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Long-term in situ marine observations largely vary in context. They could be performed in coastal areas or in the open sea, onto the seafloor or along the water column, and in addition, they could involve different types of systems (e.g. fixed or mobile platforms) and instruments. Their maintenance and development are operated by distinct teams and they primarily aim at serving local challenges and/or specific demands. But beyond this apparent diversity, common goals to ensure both sensor performance and data reliability are pursuedand the community, unequivocally, always get very good benefits in sharing and discussing their practices in the domain.

JERICO-RI, EMSO ERIC and AtlantOS, with the support of the European Commission, jointly organized the “Workshop on Interoperability Technologies and Best Practices in Environmental Monitoring” that took place in Brest, France, in October 2018. The workshop, addressed to technical and scientific staff, was designed to support the harmonization of practices for marine observations and favour technology interoperability.

The full agenda of the Workshop can be viewed here.

As part of it, EMSO ERIC specifically organized the last day session entitled “Dissolved oxygen: seafloor and water column data, from sensor to users”, which focused on the practical aspects of time series data production from sensors characteristics, acquisition parameters, quality control and calibration procedures, to data processing and interpretation. Broader objectives were also to promote best practices regarding the acquisition, qualification, and distribution of dissolved oxygen data, as well as to develop synergies around these data between EMSO, JERICO-RI and AtlantOS communities.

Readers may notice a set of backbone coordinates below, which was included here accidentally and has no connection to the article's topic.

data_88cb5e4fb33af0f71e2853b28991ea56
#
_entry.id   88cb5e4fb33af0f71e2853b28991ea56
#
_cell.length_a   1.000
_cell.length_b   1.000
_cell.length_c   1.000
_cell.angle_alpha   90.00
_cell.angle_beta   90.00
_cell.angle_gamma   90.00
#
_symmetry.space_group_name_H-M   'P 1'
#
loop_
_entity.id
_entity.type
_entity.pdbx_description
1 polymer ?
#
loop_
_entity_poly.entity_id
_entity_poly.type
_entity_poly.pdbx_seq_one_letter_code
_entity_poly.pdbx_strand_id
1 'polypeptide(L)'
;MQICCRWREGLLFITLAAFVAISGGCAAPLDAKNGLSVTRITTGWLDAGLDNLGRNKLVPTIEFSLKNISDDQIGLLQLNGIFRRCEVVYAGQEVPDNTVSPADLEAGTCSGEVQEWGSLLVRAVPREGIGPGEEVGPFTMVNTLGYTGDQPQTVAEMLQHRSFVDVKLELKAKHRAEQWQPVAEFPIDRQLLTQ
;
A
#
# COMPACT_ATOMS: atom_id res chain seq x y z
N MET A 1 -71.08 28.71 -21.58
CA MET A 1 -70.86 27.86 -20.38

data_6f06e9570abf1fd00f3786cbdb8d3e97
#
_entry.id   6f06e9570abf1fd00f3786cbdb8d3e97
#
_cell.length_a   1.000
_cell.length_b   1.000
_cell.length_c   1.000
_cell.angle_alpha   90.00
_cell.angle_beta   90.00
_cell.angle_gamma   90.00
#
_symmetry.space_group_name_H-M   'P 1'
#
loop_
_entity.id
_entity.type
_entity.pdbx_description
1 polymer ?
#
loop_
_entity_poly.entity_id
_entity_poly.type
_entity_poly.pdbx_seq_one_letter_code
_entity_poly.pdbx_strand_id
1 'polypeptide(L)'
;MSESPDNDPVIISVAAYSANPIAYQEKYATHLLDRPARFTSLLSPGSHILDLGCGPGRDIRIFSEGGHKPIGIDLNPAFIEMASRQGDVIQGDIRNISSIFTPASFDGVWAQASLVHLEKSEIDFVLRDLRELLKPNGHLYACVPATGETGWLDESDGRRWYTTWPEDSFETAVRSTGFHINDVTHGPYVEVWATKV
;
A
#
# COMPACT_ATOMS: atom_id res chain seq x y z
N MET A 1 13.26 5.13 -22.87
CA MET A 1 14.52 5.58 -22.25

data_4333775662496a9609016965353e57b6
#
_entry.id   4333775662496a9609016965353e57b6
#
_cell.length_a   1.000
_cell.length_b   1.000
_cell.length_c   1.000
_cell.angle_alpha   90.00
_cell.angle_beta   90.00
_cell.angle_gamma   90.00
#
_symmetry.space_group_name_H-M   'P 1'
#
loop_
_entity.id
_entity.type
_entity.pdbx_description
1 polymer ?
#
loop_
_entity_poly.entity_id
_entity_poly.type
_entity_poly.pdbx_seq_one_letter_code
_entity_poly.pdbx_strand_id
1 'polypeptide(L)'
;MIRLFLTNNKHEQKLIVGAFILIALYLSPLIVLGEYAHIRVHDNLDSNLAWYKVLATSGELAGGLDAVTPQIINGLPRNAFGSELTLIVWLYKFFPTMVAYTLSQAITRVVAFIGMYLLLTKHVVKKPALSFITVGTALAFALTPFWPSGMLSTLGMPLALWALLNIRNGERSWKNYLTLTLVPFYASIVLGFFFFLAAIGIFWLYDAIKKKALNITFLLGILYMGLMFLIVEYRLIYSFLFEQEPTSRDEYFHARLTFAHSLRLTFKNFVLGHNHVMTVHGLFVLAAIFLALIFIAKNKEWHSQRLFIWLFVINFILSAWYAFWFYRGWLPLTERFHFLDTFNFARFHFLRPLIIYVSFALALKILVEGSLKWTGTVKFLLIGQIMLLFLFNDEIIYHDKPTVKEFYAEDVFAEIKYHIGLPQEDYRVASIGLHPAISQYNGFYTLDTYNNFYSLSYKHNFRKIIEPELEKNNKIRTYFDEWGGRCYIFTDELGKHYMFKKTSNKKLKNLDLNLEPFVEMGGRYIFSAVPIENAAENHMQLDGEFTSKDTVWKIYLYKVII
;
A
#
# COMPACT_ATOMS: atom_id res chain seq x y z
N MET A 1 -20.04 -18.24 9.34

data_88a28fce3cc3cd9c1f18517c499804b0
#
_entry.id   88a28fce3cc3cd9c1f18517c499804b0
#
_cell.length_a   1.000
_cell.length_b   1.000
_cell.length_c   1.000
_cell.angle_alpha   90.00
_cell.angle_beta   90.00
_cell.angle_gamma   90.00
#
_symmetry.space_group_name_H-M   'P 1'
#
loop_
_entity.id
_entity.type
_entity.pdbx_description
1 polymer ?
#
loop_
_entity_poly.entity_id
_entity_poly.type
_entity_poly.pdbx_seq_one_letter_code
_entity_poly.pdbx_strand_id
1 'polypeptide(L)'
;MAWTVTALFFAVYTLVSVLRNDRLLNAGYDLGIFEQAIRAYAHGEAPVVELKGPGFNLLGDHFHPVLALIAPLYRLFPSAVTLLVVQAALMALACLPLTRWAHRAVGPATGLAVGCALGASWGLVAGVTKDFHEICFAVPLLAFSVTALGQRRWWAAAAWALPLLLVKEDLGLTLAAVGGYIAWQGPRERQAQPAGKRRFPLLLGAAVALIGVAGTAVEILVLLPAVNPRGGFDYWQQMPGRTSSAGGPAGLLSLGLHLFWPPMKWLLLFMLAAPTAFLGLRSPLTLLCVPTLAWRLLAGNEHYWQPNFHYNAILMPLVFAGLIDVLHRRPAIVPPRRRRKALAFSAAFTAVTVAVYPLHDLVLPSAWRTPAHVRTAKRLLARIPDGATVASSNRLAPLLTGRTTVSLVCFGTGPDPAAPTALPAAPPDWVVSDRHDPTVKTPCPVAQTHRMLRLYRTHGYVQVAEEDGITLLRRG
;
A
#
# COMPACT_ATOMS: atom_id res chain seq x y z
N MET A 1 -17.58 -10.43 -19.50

Here below are listed the presentations used as a support during the session:

  • Scientific issues and corresponding needs (spatial coverage, accuracy, data availability, etc..) associated with dissolved oxygen data for each community:
  • Data acquisition, state of the art of sensor knowledge, implementation, and recommendations:
    • a) Oxygen optodes, by Henry Bittig (Leibniz-Institute for Baltic Sea Research). Download the presentation here
    • b) Moorings: known issues, recommendations for implementation and qualification, by Dominique Lefèvre (CNRS). Download the presentation here
    • c) Autonomous platforms (Argo and gliders): known issues, recommendations for implementation and qualification by Henry Bittig (Leibniz-Institute for Baltic Sea Research). Download the presentation here
    • d) O2 data acquired from SBE43 sensor during an hydrographic casts: known issues, recommendations for implementation and qualification by Laurent Coppola (CNRS, Sorbonne Univ.). Download the presentation here
    • e) The case of very low oxygen concentration area by Aurélien Paulmier (IFREMER). Download the presentation here
    • f) Presentation of the White Paper on Best Practices prepared for OceanObs19 by Jay Pearlman (IEEE Ocean RCN). Download the presentation here

For more information, please contact Virginie Thierry at virginie.thierry@ifremer.fr